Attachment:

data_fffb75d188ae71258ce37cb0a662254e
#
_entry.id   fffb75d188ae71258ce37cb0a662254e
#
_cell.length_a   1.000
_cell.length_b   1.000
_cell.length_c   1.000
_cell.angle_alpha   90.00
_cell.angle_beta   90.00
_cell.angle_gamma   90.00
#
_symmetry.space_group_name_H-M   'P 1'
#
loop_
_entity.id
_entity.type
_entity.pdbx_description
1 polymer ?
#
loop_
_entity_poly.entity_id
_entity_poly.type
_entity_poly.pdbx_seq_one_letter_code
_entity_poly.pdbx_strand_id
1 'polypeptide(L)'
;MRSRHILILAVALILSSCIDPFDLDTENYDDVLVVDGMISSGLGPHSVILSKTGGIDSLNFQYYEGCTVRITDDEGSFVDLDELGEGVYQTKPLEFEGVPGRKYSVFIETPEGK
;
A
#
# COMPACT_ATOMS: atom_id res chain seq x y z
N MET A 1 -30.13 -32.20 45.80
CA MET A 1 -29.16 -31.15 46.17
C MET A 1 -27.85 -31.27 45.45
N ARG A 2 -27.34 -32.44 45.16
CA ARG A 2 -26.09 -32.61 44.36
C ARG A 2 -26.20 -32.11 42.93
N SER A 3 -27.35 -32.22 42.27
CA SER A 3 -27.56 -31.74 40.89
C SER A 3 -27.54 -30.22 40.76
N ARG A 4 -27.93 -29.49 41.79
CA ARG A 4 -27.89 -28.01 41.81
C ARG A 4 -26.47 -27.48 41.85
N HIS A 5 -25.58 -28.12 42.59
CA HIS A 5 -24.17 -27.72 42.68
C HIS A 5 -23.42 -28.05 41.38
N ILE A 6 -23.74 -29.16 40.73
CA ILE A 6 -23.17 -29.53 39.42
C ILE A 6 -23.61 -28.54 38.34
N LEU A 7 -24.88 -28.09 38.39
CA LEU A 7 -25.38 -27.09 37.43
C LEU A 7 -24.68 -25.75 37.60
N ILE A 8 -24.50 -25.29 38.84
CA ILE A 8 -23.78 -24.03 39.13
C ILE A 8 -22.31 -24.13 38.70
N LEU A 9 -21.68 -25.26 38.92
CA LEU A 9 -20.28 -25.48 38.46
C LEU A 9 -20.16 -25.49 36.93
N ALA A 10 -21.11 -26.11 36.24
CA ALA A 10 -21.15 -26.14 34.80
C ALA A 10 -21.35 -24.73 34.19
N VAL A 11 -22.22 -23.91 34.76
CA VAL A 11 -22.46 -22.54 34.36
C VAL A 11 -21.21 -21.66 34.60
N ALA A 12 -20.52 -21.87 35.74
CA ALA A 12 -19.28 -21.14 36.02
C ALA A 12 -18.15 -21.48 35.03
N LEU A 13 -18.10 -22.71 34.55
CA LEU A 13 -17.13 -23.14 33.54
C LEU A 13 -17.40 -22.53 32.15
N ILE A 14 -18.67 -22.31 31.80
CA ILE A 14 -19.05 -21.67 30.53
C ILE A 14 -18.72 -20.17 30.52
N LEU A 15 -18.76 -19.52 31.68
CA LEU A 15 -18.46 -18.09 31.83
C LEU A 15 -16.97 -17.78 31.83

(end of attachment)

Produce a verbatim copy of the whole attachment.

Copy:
data_fffb75d188ae71258ce37cb0a662254e
#
_entry.id   fffb75d188ae71258ce37cb0a662254e
#
_cell.length_a   1.000
_cell.length_b   1.000
_cell.length_c   1.000
_cell.angle_alpha   90.00
_cell.angle_beta   90.00
_cell.angle_gamma   90.00
#
_symmetry.space_group_name_H-M   'P 1'
#
loop_
_entity.id
_entity.type
_entity.pdbx_description
1 polymer ?
#
loop_
_entity_poly.entity_id
_entity_poly.type
_entity_poly.pdbx_seq_one_letter_code
_entity_poly.pdbx_strand_id
1 'polypeptide(L)'
;MRSRHILILAVALILSSCIDPFDLDTENYDDVLVVDGMISSGLGPHSVILSKTGGIDSLNFQYYEGCTVRITDDEGSFVDLDELGEGVYQTKPLEFEGVPGRKYSVFIETPEGK
;
A
#
# COMPACT_ATOMS: atom_id res chain seq x y z
N MET A 1 -30.13 -32.20 45.80
CA MET A 1 -29.16 -31.15 46.17
C MET A 1 -27.85 -31.27 45.45
N ARG A 2 -27.34 -32.44 45.16
CA ARG A 2 -26.09 -32.61 44.36
C ARG A 2 -26.20 -32.11 42.93
N SER A 3 -27.35 -32.22 42.27
CA SER A 3 -27.56 -31.74 40.89
C SER A 3 -27.54 -30.22 40.76
N ARG A 4 -27.93 -29.49 41.79
CA ARG A 4 -27.89 -28.01 41.81
C ARG A 4 -26.47 -27.48 41.85
N HIS A 5 -25.58 -28.12 42.59
CA HIS A 5 -24.17 -27.72 42.68
C HIS A 5 -23.42 -28.05 41.38
N ILE A 6 -23.74 -29.16 40.73
CA ILE A 6 -23.17 -29.53 39.42
C ILE A 6 -23.61 -28.54 38.34
N LEU A 7 -24.88 -28.09 38.39
CA LEU A 7 -25.38 -27.09 37.43
C LEU A 7 -24.68 -25.75 37.60
N ILE A 8 -24.50 -25.29 38.84
CA ILE A 8 -23.78 -24.03 39.13
C ILE A 8 -22.31 -24.13 38.70
N LEU A 9 -21.68 -25.26 38.92
CA LEU A 9 -20.28 -25.48 38.46
C LEU A 9 -20.16 -25.49 36.93
N ALA A 10 -21.11 -26.11 36.24
CA ALA A 10 -21.15 -26.14 34.80
C ALA A 10 -21.35 -24.73 34.19
N VAL A 11 -22.22 -23.91 34.76
CA VAL A 11 -22.46 -22.54 34.36
C VAL A 11 -21.21 -21.66 34.60
N ALA A 12 -20.52 -21.87 35.74
CA ALA A 12 -19.28 -21.14 36.02
C ALA A 12 -18.15 -21.48 35.03
N LEU A 13 -18.10 -22.71 34.55
CA LEU A 13 -17.13 -23.14 33.54
C LEU A 13 -17.40 -22.53 32.15
N ILE A 14 -18.67 -22.31 31.80
CA ILE A 14 -19.05 -21.67 30.53
C ILE A 14 -18.72 -20.17 30.52
N LEU A 15 -18.76 -19.52 31.68
CA LEU A 15 -18.46 -18.09 31.83
C LEU A 15 -16.97 -17.78 31.83